Golden Rule

Sermon preached on Matthew 7:6 by Rev. W. Reid Hankins during the Morning Worship Service at Trinity Presbyterian Church (OPC) on 10/12/2014 in Novato, CA.

Rev. W. Reid Hankins, M.Div.
Matthew 7:12

The Golden Rule

As we continue working through the Sermon on the Mount, we come to what is commonly known as the Golden Rule. We find this basic teaching in Luke 6:31 as well. Likely you heard it a lot growing up from your parents in the form of “Do unto others as you would have them do unto you.” This so called Golden Rule is indeed an important teaching of Jesus. He even tells us of its importance here when he says that this is the law and the prophets. And so we are going to slow down again and consider this single verse today. This is important not only because Jesus highlights the importance of this teaching, but also because of how too often this teaching gets misused today.

So then, as we study this verses, here’s the basic outline for today. First, we’ll think about the meaning of this “golden rule”. What is it basically saying and not saying. Second, we’ll consider what Jesus means by saying that it is the law and the prophets. Third, we’ll reflect on the use of this golden rule; the wrong and right way to make use of it.

Let’s dig into our first point then. What’s the basic meaning of this verse. The basic meaning is pretty obvious of course; that we should treat others the way we would want them to treat us. But let’s think about this in more detail. Let’s think about the first part first. Jesus begins by saying, “Whatever you want men to do to you.” In other words, the first part of this command gets us to consider how we want people to treat us. This is an important consideration. How we want others to treat us, is supposed to be the criteria for how we treat others. Now this makes the assumption that you will want what is best for yourself. But let me clarify that what should also be assumed here is that this is not supposed to be some subjective criteria. In other words, Jesus tells us to consider how we want men to treat us, we shouldn’t answer that based on our own subjective thinking. That is another problem humans have that the Bible talks about elsewhere. It’s the problem of everyone doing what is right in their own eyes. The Bible is clear that we should not determine what is right and wrong, what is good or bad, by our own personal preferences and thinking. We should not determine righteousness by our own eyes. No, we should see that God determines righteousness. God decides what is right and wrong, good or bad, according to his own eyes.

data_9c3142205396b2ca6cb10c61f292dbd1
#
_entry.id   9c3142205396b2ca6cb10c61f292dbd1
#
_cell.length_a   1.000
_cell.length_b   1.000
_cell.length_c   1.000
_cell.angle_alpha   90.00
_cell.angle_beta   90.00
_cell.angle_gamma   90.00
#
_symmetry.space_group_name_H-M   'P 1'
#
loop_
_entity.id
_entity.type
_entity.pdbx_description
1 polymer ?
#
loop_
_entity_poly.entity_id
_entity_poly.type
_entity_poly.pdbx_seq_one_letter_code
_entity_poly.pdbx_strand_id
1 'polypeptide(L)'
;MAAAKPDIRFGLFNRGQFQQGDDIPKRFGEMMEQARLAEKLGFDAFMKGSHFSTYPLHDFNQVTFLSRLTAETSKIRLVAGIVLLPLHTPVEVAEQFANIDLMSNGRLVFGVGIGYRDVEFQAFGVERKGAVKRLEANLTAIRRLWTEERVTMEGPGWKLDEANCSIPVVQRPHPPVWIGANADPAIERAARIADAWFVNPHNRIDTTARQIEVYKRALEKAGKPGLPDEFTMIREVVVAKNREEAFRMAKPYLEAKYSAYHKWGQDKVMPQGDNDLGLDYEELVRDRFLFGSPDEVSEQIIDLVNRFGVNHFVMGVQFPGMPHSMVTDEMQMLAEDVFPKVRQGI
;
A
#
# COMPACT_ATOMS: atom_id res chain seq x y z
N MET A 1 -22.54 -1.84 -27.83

This is all to say, that when you hear Jesus tell us to consider how we want men to treat us, that consideration should be done in light of Scriptures. We should want people to treat us the way Scripture says that people should treat us. If we don’t get that, we will have fallen off track with this verse right from the start. That’s what people sometimes do with this verse. They come to some conclusion about how they want to be treated that is not consistent with Scripture, and then apply that to someone else. As a basic example, let’s imagine you have some serious sin in your life. You might say, wrongly, “Well, I don’t want anyone to confront me about this big destructive sin in my life.” You might then conclude from this verse, that you shouldn’t confront anyone else about the big destructive sin in their life. That kind of logic might seem like you are just living out this verse. But it’s faulty logic because you started with a bad premise. You started by having a sinful desire and standard for yourself, and then said you’ll apply that same sinful desire and standard toward others. But the problem was your sinful desire in the first place. If you are engaged in some destructive sin, you should actually want others to speak the truth in love and confront you. You should want that, even if you don’t. And so when we consider the first part of Jesus’ teaching here, we need to submit that consideration to the Word of God. What we want for ourselves, should be in conformity to the revealed will of God.